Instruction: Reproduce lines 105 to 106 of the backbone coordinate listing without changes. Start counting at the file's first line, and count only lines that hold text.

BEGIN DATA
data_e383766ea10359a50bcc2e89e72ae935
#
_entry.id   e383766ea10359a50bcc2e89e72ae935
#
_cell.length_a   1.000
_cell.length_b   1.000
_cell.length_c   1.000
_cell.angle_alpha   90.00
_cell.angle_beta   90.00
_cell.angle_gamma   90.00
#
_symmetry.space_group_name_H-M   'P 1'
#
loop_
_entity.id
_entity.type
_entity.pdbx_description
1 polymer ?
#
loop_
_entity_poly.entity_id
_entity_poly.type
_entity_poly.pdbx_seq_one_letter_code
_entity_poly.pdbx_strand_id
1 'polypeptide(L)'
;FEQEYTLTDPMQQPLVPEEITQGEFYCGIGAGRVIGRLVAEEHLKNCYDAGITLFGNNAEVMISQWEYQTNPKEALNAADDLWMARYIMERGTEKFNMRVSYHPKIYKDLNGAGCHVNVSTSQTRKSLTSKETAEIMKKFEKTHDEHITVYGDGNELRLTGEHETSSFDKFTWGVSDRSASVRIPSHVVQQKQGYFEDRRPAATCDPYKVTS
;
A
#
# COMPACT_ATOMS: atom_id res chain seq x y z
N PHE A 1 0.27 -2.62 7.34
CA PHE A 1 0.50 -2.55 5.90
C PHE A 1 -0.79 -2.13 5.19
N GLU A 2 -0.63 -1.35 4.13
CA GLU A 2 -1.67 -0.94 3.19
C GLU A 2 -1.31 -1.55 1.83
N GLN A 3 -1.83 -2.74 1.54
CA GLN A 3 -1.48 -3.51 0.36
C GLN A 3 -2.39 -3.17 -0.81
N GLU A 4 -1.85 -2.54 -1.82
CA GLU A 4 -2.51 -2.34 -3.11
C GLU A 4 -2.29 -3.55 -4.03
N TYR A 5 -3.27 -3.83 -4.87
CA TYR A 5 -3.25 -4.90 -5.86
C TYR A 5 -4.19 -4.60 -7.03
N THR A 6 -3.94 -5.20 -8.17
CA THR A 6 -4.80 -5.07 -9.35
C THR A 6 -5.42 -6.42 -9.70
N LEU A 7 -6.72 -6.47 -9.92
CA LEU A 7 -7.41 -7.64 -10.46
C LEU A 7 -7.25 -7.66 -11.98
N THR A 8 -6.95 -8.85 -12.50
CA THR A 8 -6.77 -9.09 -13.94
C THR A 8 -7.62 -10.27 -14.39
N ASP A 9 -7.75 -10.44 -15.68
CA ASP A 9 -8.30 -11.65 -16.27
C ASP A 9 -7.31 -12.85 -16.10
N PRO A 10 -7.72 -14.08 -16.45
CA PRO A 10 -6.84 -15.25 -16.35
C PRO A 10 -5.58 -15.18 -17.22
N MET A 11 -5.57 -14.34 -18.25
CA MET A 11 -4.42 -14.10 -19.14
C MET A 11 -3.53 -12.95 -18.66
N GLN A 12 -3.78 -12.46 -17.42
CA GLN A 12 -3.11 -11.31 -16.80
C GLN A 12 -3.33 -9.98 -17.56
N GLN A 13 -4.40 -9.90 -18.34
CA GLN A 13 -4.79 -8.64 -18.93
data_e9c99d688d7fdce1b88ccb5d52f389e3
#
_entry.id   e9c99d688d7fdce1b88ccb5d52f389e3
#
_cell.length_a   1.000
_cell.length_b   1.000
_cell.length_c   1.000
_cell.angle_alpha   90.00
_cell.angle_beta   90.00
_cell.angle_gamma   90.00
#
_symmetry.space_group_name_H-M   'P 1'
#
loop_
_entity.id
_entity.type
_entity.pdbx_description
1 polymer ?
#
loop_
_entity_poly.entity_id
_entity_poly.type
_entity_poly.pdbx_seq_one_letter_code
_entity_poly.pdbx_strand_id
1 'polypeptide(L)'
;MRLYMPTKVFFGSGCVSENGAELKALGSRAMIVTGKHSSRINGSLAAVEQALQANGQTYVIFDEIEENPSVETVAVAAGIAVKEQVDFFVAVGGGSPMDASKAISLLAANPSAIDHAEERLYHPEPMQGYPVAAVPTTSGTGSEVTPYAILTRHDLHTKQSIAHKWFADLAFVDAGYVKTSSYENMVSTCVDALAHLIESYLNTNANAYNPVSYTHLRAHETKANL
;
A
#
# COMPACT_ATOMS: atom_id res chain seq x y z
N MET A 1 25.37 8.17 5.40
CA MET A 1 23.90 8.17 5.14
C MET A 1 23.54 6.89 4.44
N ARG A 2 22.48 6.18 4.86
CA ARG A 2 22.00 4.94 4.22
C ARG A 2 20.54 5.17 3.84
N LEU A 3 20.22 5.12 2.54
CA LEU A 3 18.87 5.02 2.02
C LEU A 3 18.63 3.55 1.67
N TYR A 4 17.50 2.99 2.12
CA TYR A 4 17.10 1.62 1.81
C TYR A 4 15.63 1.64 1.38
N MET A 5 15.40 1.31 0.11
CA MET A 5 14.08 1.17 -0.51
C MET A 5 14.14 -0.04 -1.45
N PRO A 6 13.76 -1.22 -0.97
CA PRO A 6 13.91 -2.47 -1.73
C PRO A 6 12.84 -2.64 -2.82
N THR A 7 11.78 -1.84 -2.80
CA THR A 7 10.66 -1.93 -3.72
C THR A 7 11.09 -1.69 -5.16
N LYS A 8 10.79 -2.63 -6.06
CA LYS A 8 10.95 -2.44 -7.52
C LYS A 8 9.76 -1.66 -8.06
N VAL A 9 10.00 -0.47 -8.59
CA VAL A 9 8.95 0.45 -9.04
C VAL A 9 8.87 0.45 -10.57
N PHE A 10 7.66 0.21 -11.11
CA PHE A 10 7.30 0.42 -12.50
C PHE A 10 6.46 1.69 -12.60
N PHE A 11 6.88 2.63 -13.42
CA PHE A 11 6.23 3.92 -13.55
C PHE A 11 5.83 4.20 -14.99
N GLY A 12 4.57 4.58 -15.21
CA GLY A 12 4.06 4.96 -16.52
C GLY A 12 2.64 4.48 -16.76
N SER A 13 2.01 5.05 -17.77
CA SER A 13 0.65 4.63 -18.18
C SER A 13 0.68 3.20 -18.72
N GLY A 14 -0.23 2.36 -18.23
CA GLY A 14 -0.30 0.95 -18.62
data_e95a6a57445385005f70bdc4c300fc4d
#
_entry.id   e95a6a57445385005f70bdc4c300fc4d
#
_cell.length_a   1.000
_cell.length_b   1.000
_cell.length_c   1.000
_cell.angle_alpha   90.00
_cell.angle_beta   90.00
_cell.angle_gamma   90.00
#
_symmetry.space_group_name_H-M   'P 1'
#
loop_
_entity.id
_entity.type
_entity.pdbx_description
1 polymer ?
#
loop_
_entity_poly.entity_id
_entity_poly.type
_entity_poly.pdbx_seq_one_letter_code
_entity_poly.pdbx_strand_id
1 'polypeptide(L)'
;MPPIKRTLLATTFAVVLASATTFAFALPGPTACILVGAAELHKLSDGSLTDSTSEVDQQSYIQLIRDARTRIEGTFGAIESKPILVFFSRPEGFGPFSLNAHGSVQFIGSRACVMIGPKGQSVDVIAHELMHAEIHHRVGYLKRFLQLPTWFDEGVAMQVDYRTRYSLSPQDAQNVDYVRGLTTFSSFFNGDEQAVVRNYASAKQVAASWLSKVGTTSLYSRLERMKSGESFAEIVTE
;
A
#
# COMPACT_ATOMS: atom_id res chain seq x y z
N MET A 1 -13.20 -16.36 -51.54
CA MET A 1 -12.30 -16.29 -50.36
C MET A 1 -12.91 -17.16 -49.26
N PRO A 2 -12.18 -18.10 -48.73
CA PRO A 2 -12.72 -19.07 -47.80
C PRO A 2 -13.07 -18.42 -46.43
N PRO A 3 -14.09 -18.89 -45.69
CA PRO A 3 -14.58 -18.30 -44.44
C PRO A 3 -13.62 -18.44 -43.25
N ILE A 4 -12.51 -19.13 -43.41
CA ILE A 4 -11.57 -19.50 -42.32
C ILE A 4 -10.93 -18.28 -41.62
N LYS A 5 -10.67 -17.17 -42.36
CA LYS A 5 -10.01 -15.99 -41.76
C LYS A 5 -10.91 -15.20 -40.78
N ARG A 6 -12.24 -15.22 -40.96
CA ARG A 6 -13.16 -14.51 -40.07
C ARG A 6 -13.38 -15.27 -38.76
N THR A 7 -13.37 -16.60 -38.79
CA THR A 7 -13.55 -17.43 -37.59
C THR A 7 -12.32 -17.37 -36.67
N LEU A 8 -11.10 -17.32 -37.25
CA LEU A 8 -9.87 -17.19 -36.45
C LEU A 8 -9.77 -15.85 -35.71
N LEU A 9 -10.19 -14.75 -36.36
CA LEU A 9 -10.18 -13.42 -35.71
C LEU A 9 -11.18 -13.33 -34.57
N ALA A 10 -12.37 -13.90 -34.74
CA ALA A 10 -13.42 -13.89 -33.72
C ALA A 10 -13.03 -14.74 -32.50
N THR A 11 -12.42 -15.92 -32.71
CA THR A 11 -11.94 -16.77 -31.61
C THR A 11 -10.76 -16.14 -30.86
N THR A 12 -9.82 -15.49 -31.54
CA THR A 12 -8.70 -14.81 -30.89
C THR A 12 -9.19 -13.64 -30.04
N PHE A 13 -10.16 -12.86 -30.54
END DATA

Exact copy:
N LEU A 3 20.22 5.12 2.54
CA LEU A 3 18.87 5.02 2.02